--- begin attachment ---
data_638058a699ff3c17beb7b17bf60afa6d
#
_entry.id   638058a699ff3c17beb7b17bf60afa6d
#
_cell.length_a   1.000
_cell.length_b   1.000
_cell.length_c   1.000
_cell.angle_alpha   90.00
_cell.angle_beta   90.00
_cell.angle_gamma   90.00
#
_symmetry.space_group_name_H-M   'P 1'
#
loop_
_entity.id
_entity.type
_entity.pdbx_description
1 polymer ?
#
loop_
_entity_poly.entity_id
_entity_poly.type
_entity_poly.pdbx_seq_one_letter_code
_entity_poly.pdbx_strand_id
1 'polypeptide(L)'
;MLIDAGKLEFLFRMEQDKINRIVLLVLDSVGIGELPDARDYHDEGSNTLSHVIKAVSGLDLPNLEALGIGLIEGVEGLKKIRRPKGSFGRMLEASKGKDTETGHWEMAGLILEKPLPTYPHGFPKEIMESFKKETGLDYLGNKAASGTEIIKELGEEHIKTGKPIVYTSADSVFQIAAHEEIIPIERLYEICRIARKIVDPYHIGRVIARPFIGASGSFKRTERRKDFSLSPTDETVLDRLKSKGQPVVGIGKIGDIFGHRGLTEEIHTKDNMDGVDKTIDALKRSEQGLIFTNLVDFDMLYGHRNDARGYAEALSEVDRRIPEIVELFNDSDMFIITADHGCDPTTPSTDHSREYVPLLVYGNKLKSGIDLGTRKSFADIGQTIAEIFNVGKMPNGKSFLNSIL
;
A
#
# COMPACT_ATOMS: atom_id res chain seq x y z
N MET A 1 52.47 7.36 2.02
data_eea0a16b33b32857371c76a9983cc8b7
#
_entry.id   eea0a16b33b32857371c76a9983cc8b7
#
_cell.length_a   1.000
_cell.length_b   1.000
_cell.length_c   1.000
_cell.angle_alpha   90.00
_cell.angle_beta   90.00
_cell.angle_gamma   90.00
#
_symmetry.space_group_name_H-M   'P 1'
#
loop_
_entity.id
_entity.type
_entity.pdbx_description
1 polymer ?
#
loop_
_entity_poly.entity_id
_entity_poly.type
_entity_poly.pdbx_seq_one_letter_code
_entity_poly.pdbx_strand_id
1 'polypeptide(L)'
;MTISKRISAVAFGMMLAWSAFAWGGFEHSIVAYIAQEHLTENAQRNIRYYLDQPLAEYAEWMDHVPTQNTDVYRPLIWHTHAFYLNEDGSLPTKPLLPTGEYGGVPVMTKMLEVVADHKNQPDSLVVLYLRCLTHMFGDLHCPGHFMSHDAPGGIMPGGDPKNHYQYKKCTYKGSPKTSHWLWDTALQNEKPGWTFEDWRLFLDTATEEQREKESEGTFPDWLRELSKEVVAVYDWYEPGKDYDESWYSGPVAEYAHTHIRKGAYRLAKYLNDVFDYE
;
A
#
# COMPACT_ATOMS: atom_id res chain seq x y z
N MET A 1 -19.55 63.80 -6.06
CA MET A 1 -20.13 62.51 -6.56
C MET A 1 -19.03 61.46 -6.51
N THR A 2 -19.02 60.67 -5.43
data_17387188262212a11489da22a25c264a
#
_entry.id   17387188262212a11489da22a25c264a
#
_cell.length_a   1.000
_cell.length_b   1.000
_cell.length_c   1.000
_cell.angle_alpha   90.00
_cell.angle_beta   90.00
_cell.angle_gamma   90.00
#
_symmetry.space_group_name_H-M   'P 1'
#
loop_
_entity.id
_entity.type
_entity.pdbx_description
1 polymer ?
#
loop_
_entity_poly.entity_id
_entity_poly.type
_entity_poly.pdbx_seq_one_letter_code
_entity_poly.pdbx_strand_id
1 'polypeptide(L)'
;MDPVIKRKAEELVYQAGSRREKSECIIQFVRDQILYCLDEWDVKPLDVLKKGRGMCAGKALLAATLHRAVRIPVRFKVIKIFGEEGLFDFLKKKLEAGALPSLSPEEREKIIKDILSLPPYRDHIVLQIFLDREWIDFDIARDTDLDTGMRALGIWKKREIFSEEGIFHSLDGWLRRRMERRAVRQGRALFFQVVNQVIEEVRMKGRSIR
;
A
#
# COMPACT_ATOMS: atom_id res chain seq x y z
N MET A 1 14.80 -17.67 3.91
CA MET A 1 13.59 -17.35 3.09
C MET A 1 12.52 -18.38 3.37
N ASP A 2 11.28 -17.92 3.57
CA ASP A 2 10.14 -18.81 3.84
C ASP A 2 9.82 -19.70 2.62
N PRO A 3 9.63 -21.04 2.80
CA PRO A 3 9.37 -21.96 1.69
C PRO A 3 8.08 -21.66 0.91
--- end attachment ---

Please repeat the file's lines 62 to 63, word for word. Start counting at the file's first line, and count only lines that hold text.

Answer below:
N MET A 1 -19.55 63.80 -6.06
CA MET A 1 -20.13 62.51 -6.56